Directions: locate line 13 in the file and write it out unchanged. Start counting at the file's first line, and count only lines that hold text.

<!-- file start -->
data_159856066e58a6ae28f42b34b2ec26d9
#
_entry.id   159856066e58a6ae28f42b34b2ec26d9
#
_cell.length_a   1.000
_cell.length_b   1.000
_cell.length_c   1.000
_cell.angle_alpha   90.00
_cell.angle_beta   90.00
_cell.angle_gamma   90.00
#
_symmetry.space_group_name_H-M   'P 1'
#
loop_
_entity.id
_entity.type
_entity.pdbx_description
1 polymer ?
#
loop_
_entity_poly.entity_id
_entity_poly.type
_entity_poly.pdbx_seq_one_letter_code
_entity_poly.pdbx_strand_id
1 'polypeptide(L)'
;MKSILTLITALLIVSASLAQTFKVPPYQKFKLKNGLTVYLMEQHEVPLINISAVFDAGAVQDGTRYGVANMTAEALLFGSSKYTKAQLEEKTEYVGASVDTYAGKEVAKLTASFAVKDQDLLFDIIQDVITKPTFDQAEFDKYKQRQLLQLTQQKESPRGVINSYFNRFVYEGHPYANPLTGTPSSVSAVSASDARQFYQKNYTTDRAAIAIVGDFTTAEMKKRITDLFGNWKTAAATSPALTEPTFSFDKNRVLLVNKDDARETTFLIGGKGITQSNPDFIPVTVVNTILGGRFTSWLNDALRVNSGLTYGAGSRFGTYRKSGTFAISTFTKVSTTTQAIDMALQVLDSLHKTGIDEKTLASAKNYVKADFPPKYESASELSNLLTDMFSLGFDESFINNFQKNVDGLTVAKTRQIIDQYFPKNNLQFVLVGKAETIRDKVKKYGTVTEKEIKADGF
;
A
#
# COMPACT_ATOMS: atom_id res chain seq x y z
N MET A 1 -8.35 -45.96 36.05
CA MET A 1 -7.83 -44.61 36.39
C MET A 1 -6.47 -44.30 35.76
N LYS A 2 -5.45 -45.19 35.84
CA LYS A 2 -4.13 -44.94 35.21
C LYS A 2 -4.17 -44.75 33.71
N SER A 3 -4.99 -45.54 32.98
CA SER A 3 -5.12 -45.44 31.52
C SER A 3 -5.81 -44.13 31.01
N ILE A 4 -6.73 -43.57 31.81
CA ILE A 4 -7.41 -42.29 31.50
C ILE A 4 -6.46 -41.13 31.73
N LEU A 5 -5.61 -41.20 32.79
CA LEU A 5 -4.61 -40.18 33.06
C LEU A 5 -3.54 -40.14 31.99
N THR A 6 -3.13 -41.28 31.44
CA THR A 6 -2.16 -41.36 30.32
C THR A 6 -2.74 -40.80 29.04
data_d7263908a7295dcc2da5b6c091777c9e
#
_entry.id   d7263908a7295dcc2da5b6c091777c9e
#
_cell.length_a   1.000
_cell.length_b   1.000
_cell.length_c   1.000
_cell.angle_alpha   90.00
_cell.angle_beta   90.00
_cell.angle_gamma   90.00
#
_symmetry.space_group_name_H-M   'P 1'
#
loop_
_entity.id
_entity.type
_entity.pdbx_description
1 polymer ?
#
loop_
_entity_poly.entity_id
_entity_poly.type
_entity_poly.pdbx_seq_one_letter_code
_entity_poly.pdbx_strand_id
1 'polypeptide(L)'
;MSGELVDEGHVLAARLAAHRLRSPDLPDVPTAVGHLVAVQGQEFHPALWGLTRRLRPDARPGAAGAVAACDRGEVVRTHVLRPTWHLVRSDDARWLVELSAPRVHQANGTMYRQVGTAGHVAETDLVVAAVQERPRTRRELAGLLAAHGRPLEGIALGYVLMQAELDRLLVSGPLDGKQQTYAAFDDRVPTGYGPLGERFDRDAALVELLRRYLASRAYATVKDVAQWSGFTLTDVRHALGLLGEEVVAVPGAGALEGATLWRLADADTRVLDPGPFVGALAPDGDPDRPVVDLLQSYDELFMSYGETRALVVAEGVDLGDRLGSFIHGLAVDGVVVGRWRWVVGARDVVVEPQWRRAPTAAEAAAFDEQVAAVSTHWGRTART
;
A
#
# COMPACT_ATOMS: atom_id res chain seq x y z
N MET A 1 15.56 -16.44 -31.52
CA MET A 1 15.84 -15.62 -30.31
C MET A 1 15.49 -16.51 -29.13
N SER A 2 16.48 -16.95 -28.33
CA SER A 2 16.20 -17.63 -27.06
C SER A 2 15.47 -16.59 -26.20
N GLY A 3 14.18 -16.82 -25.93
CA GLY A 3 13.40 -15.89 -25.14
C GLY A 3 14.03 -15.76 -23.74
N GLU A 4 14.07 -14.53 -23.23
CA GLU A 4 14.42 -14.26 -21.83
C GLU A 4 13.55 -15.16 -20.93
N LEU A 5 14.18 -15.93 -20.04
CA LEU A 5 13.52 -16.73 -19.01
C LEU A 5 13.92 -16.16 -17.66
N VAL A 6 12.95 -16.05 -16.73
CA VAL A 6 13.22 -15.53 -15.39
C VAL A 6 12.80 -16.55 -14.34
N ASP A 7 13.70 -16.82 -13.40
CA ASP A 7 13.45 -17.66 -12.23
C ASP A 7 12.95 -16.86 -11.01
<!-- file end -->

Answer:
#